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How to Get Rid of a Yard Mole


Although it is an old wives' tale, moles do not eat plant roots.


Do not hammer or pound a vibrating stake into the ground.

A mole is a small mammal with large hand-like paws and claws for digging in the ground. Moles feed on grubs and worms that live deep in the soil, so they tunnel underground to eat and make homes. Moles can dig unsightly holes in your yard, flowerbed or garden and can be tricky to get rid of. Luckily, you can get rid of moles in your yard without trapping or killing them.

Plant daffodils, marigolds and mole plants in your garden. If you want to keep moles out of a small area, like a flowerbed or vegetable garden, plant daffodils, marigolds and mole plants around the perimeter of the garden. Moles dislike the smell and taste of these plants and will avoid digging near them. You can buy these plants at a warehouse hardware store lor a nursery.

Place vibrating stakes in the ground. Place each stake 7,500 square feet apart, or according to the directions on your particular model. Using a trowel, dig a hole larger than the stake. Place the stake in the hole, as deep as possible, while keeping the tip of the stake above ground, according to instructions. The stakes are designed to keep moles and gophers from digging in your yard. Buy battery-powered stakes, like the Plastic Molechaser Stake, or a solar-powered stake, like the Sol-Mate Mole and Gopher Chaser, (see Resources). Vibrating stakes create an unstable environment for moles, causing them to avoid vibrating areas and choose another dwelling place.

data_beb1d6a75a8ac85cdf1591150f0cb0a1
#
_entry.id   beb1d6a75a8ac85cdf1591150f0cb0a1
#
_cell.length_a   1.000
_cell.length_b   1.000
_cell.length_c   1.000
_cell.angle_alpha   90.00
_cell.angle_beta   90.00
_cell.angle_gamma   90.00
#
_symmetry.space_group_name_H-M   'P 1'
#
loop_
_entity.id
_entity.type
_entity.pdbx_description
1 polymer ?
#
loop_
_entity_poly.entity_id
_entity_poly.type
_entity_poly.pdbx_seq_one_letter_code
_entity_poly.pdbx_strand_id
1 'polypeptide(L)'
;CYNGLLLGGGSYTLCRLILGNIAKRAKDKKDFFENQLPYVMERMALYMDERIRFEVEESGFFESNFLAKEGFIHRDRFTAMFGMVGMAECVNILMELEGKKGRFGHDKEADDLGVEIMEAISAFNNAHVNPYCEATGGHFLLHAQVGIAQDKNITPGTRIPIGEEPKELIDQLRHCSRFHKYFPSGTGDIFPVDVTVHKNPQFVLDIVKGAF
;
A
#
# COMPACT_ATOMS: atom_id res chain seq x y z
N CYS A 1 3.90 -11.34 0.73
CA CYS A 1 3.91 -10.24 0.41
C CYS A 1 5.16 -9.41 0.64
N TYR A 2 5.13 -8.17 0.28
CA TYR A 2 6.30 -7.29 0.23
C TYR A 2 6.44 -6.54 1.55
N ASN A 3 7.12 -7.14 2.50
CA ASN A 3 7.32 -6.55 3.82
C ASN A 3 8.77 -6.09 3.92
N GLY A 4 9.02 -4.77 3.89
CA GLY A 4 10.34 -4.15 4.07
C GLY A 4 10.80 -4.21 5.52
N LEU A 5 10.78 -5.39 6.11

If using a battery-powered stake, make sure the screw-off top is exposed so you can replace batteries; the stake can be placed almost flush with the ground. In the case of a solar-powered stake, the solar-powered top must be completely exposed, but the rest of the apparatus can be placed in the ground. Pack excess dirt around the stake until it is firmly packed into the ground.

Water your yard more often and increase how long you do so. Moles will typically dig lower if the ground is too wet. This way, instead of the moles causing gaping holes in the middle of your garden, they'll dig deeper and hopefully leave your garden alone.

Get rid of the food source. Moles eat grubs and worms, who need moisture to survive. Sprinkling cornmeal on top of your grass and soil will cause worms to bury deeper down into the ground, making it more difficult for moles to find food. Without a food source, moles eventually will move on to another lawn.

Stuff dryer sheets inside any mole holes you see. Most dryer sheets contain the scent oleander, which moles don't like. (Check the ingredients on the box before purchasing.) Fill the hole back up with dirt after forcing the dryer sheet inside.

Pour used cat litter in mole holes. Use a trowel to pour used cat litter inside the mole's tunnels. The mole will smell the waste of its natural enemy and tunnel elsewhere. Repeat once a week to keep the strong scent of cat waste present in the tunnels.

Consult a professional. If you can't remove moles from your yard with home remedies, consult an exterminator or lawn care professional to set mole traps. There are humane traps on the market that do not harm the moles.

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